Australia’s environment is ‘poor and deteriorating’, says damning new report

“Our waters are in trouble, and so is the land,” Labor’s new environment minister, Tanya Plibersek, said as she released the long-awaited state of the environment report on Tuesday. Although completed in 2021, the report was not published by the previous coalition government.

The report found that Australia’s environment is “poor and deteriorating” due to “climate change, habitat loss, invasive species, pollution and resource extraction”.

But despite the grim toll of rising global temperatures on the Australian landscape, Plibersek said the new Labor government would not renege on its pre-election promise to allow new coal mines, if they won environmental approval and support. commercial.

Nor would the government increase Australia’s targets to reduce emissions by 43% below 2005 levels by 2030, or to achieve net zero emissions before its stated 2050 target.

“Some people would say we shouldn’t have any mining anywhere. It’s just not a sustainable or reasonable proposition for a modern economy like Australia to say that,” she said.

“We made the promise of net zero emissions with an interim target of reducing carbon pollution by 43%. We will deliver on that promise.”

The report notes that Australia’s emissions have likely peaked. But climate scientists say they are not declining fast enough to meet the Paris Agreement to limit the average global temperature rise to 1.5 degrees Celsius. According to researchers from Climate Analytics, the Labor Party’s 43% target corresponds to global warming of 2 degrees Celsius.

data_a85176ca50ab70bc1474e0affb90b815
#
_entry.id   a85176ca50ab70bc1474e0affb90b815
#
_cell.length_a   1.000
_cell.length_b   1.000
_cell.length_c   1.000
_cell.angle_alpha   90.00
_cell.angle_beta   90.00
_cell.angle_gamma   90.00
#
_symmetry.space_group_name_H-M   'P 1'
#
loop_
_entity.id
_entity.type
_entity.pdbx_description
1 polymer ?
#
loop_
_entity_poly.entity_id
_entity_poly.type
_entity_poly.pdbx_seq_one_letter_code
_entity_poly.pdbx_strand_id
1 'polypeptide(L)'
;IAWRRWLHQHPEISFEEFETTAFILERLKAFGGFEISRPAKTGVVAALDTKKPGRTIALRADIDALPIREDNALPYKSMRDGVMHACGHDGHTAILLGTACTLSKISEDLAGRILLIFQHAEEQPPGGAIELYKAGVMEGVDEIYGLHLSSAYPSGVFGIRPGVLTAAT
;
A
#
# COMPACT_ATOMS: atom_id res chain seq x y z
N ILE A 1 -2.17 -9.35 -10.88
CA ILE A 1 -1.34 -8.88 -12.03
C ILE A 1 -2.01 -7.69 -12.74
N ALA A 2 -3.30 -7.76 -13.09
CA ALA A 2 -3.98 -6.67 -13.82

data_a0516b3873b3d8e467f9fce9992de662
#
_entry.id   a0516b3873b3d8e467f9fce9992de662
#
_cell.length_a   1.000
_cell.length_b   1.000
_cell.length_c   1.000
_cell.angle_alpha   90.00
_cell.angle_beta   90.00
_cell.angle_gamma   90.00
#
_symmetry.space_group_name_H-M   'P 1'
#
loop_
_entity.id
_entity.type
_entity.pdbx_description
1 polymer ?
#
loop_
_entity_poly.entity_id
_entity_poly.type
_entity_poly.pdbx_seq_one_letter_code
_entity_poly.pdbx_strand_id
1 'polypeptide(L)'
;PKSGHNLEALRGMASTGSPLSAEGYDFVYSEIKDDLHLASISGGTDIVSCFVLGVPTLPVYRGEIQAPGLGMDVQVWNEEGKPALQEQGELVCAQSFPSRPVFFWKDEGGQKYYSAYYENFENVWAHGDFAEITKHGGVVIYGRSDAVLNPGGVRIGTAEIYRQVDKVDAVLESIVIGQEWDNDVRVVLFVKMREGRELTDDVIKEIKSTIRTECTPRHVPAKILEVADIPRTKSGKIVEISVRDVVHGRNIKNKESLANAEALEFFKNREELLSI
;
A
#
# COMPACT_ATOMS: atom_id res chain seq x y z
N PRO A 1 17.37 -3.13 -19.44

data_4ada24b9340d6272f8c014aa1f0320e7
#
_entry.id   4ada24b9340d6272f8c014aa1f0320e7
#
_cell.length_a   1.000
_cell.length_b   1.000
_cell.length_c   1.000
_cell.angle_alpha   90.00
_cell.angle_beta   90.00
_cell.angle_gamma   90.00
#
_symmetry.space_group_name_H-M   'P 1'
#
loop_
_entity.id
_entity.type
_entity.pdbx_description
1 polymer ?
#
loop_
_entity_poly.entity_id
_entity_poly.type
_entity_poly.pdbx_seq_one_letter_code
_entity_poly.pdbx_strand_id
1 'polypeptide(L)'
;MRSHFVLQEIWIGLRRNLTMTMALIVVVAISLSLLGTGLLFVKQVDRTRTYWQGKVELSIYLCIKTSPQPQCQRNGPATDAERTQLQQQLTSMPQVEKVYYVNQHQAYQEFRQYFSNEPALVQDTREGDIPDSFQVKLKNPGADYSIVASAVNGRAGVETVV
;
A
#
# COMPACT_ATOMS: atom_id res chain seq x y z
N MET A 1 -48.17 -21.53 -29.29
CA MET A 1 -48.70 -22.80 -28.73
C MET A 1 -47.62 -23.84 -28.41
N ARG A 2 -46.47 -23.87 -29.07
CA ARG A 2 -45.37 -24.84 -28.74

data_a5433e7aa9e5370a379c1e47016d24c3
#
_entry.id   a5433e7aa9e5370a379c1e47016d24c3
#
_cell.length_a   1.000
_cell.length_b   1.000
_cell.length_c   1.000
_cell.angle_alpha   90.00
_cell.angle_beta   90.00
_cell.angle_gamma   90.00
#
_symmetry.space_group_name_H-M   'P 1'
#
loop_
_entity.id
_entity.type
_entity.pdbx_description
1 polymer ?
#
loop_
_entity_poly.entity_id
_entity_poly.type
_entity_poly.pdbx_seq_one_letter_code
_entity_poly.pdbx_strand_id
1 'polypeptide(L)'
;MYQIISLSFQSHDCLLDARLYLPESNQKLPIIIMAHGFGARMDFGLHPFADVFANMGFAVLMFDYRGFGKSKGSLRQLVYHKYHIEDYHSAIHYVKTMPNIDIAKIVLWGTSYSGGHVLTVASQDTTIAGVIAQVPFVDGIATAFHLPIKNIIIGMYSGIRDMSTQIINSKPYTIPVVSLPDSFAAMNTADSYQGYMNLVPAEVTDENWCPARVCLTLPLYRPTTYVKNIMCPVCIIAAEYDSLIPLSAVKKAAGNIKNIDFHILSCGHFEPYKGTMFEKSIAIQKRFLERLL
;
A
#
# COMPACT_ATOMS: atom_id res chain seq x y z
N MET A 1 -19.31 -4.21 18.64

How serious is the environmental degradation?

The report found that Australia has lost more mammal species than any other country of the 38 members of the Organization for Economic Co-operation and Development (a group that includes the United States, United Kingdom, Canada and New Zealand); that there are now more alien species than native species; and the country has experienced “a plague of marine plastics,” Plibersek said in a speech to the National Press Club after the report was released.

In the country’s northern waters, lost or abandoned fishing nets strangle up to 14,000 turtles a year, and along the east coast, warming seas have killed kelp beds, threatening reef habitats and fish. abalone and lobster stocks, she added.

On land, more than 77,000 square kilometers (30,000 square miles) of habitat for endangered species has been cleared over the past two decades – an area roughly the size of Tasmania or Ireland. “Much of this clearing has happened in small increments,” Plibersek said. “In fact, over 90% of it has never been assessed under our environmental laws.”

Hundreds of koalas are believed to have been burned to death in bushfires on the east coast of Australia.

The clearing has impacted Australia’s koalas, which are now endangered in three states and territories.

Since the publication of the last State of the Environment report in 2016, there has been an 8% increase in species listed as threatened under the National Environmental Protection and Biodiversity Conservation Act (EPBC).

The most recent report indicates that the number of threatened species could be even higher due to shortcomings in the risk assessment process, as could the number of extinctions.

“Most mammalian extinctions in Australia have been caused by predation from introduced species, particularly the wildcat and the European red fox,” he added.

What is the government doing about it?